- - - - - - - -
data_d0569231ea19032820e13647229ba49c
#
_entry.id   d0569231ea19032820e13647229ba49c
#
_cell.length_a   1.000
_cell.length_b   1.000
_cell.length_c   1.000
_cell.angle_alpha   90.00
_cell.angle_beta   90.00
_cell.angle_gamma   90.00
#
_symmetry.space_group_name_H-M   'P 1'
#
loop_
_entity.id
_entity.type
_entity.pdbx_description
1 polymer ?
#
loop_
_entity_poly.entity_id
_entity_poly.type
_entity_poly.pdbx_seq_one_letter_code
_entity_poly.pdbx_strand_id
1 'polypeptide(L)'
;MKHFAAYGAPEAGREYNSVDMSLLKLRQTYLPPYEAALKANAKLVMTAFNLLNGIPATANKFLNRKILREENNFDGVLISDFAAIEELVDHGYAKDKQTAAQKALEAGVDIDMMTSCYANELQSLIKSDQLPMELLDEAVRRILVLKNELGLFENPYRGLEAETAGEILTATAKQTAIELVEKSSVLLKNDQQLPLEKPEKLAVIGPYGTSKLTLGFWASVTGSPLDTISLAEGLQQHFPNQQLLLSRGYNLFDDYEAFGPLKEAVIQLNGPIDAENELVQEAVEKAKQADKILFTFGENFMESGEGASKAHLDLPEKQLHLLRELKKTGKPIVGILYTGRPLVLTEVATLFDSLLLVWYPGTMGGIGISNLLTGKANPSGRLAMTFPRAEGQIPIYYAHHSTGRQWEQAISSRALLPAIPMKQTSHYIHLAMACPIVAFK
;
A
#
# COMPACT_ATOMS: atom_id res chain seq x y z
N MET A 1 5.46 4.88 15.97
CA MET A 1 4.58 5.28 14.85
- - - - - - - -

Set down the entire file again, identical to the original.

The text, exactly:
data_d0569231ea19032820e13647229ba49c
#
_entry.id   d0569231ea19032820e13647229ba49c
#
_cell.length_a   1.000
_cell.length_b   1.000
_cell.length_c   1.000
_cell.angle_alpha   90.00
_cell.angle_beta   90.00
_cell.angle_gamma   90.00
#
_symmetry.space_group_name_H-M   'P 1'
#
loop_
_entity.id
_entity.type
_entity.pdbx_description
1 polymer ?
#
loop_
_entity_poly.entity_id
_entity_poly.type
_entity_poly.pdbx_seq_one_letter_code
_entity_poly.pdbx_strand_id
1 'polypeptide(L)'
;MKHFAAYGAPEAGREYNSVDMSLLKLRQTYLPPYEAALKANAKLVMTAFNLLNGIPATANKFLNRKILREENNFDGVLISDFAAIEELVDHGYAKDKQTAAQKALEAGVDIDMMTSCYANELQSLIKSDQLPMELLDEAVRRILVLKNELGLFENPYRGLEAETAGEILTATAKQTAIELVEKSSVLLKNDQQLPLEKPEKLAVIGPYGTSKLTLGFWASVTGSPLDTISLAEGLQQHFPNQQLLLSRGYNLFDDYEAFGPLKEAVIQLNGPIDAENELVQEAVEKAKQADKILFTFGENFMESGEGASKAHLDLPEKQLHLLRELKKTGKPIVGILYTGRPLVLTEVATLFDSLLLVWYPGTMGGIGISNLLTGKANPSGRLAMTFPRAEGQIPIYYAHHSTGRQWEQAISSRALLPAIPMKQTSHYIHLAMACPIVAFK
;
A
#
# COMPACT_ATOMS: atom_id res chain seq x y z
N MET A 1 5.46 4.88 15.97
CA MET A 1 4.58 5.28 14.85